Mayor Gregor Robertson is on China’s state-censored answer to Facebook and Twitter.
But his name is being phased out of the packaging for the juice and smoothie brand that gave him business credibility.
Robertson opened an account on Sina Weibo at the end of October and appeared to amass more than 70,000 fans in the first week. It took Robertson four years to attract 28,000 followers on Twitter.
But how many of those who added Robertson to their Weibo fan list are real people?
A user posted a message on Robertson’s Weibo page on Nov. 4 indicating that 95 per cent of the accounts were “zombie” users and included a screen grab as evidence. The users had no avatars (a small graphic beside their user name) and many of the accounts had little, if any, activity.
“Why so many zombie fans?” said a translation of the post by a user, whose handle translated to @CanadaHomes.
Robertson spokesman Braeden Caley downplayed the fake accounts and claimed they were new users themselves. “A fast-trending account like the mayor’s is often picked up by a few ‘bots’ (automated accounts) that are known (to be) used for spam purposes, but that would amount to an extremely small proportion,” Caley said via email.
“The exact same phenomenon often takes place for fast-growing and verified Twitter accounts. As a new user with verified status and a fast-growing following, the mayor’s account was also prominently featured by Weibo on the list of accounts that are highlighted as suggestions for new Weibo users to follow.”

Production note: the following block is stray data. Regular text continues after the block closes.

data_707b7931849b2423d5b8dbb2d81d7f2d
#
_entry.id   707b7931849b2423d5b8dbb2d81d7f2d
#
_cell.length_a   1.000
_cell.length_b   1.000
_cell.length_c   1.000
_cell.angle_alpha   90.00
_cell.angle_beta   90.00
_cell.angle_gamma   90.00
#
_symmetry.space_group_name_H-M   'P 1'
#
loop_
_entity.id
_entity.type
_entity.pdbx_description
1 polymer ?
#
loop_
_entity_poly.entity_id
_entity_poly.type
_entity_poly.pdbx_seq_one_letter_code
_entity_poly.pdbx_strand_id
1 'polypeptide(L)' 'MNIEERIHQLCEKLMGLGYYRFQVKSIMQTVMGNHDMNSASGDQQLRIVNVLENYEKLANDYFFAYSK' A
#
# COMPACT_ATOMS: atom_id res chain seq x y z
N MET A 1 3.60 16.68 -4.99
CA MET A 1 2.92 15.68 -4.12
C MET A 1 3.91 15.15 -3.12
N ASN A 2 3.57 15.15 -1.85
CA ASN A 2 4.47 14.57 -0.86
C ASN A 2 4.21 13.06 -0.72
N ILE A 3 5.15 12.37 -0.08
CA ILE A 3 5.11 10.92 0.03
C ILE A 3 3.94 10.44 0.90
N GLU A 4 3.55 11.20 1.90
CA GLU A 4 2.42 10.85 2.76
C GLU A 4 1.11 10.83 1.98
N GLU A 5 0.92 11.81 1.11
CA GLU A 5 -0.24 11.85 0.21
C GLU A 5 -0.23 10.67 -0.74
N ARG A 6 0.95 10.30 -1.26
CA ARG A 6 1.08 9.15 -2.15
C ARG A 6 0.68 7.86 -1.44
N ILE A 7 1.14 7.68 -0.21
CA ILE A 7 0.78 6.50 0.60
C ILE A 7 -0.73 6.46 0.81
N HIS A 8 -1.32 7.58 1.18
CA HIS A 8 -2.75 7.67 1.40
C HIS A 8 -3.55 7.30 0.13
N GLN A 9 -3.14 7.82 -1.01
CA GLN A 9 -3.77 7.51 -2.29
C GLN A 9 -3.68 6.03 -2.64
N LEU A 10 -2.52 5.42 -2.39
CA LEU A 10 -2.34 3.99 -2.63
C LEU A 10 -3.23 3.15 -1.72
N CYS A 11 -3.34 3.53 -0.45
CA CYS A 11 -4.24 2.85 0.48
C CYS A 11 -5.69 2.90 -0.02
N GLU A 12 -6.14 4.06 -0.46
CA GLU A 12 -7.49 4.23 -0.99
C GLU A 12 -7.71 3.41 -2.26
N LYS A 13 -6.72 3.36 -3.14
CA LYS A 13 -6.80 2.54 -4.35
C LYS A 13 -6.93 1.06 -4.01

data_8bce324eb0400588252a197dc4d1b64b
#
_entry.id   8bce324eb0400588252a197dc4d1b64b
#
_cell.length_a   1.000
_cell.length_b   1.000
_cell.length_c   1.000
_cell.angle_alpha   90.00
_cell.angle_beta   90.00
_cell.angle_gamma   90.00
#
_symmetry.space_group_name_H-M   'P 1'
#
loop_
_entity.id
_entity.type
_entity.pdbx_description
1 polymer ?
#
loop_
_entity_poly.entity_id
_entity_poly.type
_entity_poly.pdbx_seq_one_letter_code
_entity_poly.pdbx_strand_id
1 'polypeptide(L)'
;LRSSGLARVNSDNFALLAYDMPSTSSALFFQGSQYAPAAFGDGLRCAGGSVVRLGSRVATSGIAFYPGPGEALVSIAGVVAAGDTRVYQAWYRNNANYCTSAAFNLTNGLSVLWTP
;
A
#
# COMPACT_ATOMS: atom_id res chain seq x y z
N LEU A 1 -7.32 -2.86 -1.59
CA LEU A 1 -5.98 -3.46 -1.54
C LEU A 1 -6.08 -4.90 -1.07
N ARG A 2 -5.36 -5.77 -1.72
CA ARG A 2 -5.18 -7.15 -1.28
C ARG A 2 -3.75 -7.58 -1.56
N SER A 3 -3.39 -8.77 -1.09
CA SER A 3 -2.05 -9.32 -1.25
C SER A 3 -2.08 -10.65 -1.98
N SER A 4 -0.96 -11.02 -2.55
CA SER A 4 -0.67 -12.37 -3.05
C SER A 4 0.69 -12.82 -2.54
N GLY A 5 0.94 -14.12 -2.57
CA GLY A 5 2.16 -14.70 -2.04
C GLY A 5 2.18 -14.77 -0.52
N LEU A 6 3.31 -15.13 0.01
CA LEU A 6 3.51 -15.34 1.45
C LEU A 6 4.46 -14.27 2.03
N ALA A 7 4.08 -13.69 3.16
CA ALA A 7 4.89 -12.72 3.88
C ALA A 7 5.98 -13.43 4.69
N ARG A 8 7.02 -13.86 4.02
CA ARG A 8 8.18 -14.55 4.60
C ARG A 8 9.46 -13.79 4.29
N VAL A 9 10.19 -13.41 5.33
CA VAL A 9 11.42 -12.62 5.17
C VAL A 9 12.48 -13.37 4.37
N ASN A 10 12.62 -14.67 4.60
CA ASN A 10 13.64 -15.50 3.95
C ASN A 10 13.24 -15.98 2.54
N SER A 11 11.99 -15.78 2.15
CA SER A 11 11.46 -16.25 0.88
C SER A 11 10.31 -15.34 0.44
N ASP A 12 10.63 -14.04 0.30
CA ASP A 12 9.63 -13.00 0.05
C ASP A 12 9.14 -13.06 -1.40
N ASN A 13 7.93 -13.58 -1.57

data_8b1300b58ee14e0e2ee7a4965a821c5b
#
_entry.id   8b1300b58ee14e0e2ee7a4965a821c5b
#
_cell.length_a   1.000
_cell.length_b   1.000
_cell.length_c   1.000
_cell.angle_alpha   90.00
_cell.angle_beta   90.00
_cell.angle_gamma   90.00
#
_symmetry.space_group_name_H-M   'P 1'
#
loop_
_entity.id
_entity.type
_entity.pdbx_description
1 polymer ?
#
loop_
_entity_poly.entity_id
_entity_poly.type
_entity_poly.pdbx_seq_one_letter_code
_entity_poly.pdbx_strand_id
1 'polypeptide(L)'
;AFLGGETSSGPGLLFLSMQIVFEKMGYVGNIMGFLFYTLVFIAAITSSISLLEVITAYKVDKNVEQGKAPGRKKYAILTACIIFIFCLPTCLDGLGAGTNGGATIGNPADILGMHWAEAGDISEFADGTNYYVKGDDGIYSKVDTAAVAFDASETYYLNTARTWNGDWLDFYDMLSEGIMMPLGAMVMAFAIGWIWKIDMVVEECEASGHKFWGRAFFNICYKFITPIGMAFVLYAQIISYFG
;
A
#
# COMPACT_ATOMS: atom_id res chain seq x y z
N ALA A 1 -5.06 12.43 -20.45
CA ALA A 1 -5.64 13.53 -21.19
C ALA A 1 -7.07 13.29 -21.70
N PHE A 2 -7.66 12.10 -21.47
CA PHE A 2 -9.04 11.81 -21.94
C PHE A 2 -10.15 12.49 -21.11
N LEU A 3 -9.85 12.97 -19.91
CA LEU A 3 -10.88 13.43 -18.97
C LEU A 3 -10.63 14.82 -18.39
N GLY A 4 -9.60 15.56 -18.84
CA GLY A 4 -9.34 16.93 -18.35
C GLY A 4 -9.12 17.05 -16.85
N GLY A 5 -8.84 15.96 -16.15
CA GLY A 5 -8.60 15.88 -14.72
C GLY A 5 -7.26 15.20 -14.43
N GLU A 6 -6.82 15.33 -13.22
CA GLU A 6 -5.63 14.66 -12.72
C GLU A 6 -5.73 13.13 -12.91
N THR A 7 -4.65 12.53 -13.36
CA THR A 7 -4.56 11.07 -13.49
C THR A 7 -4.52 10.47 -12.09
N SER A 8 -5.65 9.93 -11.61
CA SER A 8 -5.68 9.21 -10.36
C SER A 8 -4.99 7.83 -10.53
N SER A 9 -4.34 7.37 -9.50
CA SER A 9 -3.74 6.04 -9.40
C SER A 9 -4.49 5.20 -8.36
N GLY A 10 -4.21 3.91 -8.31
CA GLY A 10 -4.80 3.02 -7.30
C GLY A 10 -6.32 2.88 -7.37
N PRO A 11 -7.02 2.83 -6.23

Robertson co-founded Happy Planet Juice Co. with Randal Ius in 1994, but only Ius’s first name appears on the newly redesigned 2-litre boxes. Under “Randal, co-founder,” the label says “in cahoots with sunshine and the fruit fairy.” The slogan above says: “We make food and juice that makes you smile. It has to do you good and taste great — that’s Happy Planet.”
The old labelling, still on the single-serve, plastic bottles, is signed “Gregor” and “Randal” the “Happy founders,” under the mission statement: “to astonish your taste buds, nourish your body, unite you with the best sources of food and drink on this planet, and grow a progressive business from which happiness flows.”
Ius remains with the company as vice-president of business development.
The decision to remove Robertson’s name was made by Happy Planet general manager Rex Sheehy, who joined 16 months ago.
“As a non-actively involved person there’s no point promoting Gregor on our packaging,” said Sheehy. “If people go to anyone for comment, there’s no point going to Gregor because he hasn’t got a clue. As far as what’s happening in the business, Randal does.”
Robertson left Happy Planet in 2005 when he won election as the NDP MLA for Vancouver-Fairview. He was elected mayor in 2008 and re-elected last fall. One of Ius and Robertson’s early Happy Planet backers was Renewal Partners, the venture capital fund run by Joel Solomon and Carol Newell, who are also key financial backers of Vision Vancouver.
In October 2011, Robertson told the Courier that he holds less than 10 per cent of Happy Planet shares and claimed he receives no dividends. Happy Planet closed its Vancouver office in a 950 Powell St. warehouse in February 2011 and is now headquartered in Burnaby. Its juice and soup products are made and warehoused in Richmond and Delta.